The typical high school student might take extra classes to get ahead in subjects like math or science, but senior Josh Hoeflich is working to further his expertise in Culinary Arts at Cincinnati State.
Hoeflich said his mom knew of people who were taking these classes, and he agreed that it would be useful if he wanted to have a job with decent money-making potential in college. Hoeflich started taking classes last May, and will continue through this coming May to complete his Culinary Arts Certificate. He attended more classes during the summer, and during school, Hoeflich attends classes on Mondays from 4 – 10p.m. His commute is about 25 minutes from school and 40 minutes from his house, so it makes for long but rewarding days.
To be able to be enrolled in the program, Hoeflich had to enroll as a student. He said that there is quite an array of people in the program, from people in their early 20s to their 60s. It wasn’t an incredibly smooth process to get funding covered, but eventually the college covered the cost and it was approved through College Credit Plus. He was able to get funding from the state, and said the only cost was for a $75 parking pass for the semester. He said it was slightly frustrating that he attended a private school, because it wasn’t offered as easily to him as it was to public school students. “There is an actual college professor who comes to local public schools, so the fact that they had more accessibility to these programs didn’t seem fair,” he said. Hoeflich also explained that communication was incredibly important when he was applying, and he had to be the mediator between the state and the college in order to get his funding.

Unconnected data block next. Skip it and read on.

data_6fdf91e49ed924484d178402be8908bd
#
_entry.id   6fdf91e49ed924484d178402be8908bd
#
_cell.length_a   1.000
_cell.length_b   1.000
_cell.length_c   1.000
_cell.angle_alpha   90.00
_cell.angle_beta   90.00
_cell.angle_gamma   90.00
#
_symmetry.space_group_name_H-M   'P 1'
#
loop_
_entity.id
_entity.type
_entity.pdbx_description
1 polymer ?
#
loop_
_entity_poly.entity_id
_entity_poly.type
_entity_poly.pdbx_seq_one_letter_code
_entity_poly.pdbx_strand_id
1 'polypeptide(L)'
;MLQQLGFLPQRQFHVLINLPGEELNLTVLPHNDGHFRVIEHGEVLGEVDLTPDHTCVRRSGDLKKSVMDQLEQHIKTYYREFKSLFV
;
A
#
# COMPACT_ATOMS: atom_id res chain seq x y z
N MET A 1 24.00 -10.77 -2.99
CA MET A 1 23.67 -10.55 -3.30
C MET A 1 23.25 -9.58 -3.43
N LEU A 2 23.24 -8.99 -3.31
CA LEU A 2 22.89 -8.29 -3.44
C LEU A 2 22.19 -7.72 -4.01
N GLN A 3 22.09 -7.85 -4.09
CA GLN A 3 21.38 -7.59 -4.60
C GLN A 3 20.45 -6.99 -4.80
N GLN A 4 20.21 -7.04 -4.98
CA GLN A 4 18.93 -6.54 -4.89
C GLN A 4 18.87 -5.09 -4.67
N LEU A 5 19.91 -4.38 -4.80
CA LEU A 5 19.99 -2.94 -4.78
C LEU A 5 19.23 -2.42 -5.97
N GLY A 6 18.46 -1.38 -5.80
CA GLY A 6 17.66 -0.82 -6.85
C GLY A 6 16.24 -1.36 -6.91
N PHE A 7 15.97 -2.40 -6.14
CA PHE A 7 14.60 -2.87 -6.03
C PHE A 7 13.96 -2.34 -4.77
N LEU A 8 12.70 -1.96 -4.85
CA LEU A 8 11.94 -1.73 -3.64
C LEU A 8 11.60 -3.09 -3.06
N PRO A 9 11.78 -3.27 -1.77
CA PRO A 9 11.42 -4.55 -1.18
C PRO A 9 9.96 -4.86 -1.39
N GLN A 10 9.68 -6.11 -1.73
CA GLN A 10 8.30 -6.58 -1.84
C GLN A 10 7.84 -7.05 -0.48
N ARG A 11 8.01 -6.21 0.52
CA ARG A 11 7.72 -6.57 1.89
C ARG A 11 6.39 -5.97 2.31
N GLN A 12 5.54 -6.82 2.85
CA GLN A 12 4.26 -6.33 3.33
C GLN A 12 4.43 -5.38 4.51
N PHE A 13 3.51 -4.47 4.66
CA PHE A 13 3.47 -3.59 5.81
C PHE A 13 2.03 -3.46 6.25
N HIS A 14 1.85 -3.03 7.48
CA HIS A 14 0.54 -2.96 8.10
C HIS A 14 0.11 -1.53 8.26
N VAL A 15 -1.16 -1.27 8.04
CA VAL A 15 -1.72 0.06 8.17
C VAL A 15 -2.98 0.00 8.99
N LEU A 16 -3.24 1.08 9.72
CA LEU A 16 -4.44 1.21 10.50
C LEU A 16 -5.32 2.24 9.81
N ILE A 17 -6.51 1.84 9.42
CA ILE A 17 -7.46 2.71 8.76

The classes offered at Cincinnati State for the Culinary Program includes Beverage Care, General Baking, and even Sanitation. Hoeflich stated that he has learned an incredible amount of information that he had never even thought about. “I really learned a lot from my sanitation class, like how small children and elderly people should not be fed egg whites because it can cause negative reactions.”
The Institute houses two general instructional kitchens, an international kitchen, a pastry kitchen and lab, a decoration lab, two garde (cold) manger kitchens, a butcher shop and fish shop, and a demonstration kitchen. Hoeflich said he really enjoys demonstration days where they are seemingly in lecture halls with cameras zoomed in on the skills the professor is teaching. They observe demonstrations on Tuesdays, and then are more hands-on application days.
Hoeflich said his favorite specialty is in baked goods, “I feel like anyone can make main dishes, so I really like the skills and techniques that go into baking.” He said they also incorporate alcohol into baking, making cakes soaked in liquor and beer bread. In terms of main dishes, Hoeflich says he enjoyed making veal marsala in which he incorporated juices and drippings. “The best thing about cooking or baking food is the fact that a lot of it is experimentation, and even if you mess up you can mask it by adding other ingredients,” Hoeflich said.
Hoeflich recently decided that he didn’t necessarily want to make a career out of his passion, but rather keep it more of a hobby. “I know that I would invest so much in it, and I wouldn’t want it to exhaust me,” he said. Hoeflich added “I would love to enjoy it secondhand, as something I’d be able to do outside of everyday ‘work’.”